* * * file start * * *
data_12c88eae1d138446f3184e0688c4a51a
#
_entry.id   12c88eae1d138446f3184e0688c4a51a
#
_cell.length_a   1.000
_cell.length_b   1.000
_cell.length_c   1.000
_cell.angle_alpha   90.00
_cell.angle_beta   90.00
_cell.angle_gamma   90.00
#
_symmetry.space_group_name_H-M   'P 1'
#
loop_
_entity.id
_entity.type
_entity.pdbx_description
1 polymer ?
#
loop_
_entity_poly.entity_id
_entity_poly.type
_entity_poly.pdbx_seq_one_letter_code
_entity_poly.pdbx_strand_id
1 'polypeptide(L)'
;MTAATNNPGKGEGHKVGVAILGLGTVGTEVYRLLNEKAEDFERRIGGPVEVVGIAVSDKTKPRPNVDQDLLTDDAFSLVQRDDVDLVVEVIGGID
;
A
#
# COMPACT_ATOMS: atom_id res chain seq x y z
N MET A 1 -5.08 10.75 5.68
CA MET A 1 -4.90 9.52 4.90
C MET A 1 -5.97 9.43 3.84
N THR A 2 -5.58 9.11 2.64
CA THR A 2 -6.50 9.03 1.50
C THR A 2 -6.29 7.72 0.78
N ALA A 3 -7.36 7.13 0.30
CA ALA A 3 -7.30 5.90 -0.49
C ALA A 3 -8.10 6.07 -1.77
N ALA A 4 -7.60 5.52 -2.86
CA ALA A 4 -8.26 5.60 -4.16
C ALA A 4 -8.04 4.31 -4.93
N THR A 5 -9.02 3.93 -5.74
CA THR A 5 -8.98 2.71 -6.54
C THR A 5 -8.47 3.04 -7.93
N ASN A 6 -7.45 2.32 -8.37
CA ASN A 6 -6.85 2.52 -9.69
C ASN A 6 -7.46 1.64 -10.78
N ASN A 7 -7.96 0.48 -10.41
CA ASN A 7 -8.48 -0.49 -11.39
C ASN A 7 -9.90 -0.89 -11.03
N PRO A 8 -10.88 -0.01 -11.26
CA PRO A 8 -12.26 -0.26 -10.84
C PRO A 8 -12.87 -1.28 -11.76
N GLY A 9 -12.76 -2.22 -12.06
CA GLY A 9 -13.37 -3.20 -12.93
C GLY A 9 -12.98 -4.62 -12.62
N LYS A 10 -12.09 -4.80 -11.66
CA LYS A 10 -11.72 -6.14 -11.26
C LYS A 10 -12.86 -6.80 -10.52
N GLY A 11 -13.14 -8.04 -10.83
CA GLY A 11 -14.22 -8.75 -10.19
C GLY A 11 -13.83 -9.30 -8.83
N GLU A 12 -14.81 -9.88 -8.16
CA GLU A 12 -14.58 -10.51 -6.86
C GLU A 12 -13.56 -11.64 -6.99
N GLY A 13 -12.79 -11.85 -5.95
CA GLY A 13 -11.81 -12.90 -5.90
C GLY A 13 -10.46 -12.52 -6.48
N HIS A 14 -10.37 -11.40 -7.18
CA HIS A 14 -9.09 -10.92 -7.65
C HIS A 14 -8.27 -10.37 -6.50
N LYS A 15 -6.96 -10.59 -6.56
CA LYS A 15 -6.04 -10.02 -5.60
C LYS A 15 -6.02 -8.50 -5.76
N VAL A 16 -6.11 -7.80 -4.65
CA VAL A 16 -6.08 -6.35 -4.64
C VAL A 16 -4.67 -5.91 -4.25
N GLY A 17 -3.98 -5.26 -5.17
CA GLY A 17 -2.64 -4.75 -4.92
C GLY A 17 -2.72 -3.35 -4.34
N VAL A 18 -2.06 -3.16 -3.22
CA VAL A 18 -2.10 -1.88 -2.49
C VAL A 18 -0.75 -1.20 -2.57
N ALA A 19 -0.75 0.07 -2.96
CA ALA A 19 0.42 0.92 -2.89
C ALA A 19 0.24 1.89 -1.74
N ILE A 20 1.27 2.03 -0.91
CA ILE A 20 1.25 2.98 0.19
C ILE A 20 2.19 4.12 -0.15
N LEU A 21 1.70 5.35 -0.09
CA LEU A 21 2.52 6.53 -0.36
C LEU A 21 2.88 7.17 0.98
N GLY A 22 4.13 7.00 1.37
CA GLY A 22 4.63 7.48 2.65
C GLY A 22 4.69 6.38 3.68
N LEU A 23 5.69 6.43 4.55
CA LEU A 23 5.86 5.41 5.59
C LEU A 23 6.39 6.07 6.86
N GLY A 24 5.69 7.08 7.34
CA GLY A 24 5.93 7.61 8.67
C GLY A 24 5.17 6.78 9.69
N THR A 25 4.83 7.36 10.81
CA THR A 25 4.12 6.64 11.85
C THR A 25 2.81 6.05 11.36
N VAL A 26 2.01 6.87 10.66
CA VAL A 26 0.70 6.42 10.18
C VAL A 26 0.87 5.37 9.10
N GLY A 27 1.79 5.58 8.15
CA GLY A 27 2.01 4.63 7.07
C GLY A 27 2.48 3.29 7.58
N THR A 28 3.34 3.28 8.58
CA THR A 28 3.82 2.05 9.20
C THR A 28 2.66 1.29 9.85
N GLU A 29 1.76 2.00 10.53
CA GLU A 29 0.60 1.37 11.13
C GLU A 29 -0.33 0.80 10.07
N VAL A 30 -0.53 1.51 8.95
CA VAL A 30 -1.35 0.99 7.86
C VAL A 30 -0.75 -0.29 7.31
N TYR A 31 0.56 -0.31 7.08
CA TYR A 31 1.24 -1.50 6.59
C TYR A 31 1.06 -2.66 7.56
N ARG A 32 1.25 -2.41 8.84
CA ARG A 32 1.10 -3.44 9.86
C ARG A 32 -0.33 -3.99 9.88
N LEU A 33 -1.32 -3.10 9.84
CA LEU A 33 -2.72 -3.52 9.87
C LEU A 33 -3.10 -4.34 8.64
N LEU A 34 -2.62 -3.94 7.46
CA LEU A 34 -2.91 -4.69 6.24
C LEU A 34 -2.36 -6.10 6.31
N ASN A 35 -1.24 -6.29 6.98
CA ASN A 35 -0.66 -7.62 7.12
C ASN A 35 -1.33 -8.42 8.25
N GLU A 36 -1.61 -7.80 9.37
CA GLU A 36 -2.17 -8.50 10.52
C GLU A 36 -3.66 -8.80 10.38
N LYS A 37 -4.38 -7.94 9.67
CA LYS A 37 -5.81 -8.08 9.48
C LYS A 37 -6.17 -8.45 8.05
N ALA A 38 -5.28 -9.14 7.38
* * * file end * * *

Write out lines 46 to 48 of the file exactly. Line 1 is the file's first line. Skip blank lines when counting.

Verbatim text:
N ASN A 6 -7.45 2.32 -8.37
CA ASN A 6 -6.85 2.52 -9.69
C ASN A 6 -7.46 1.64 -10.78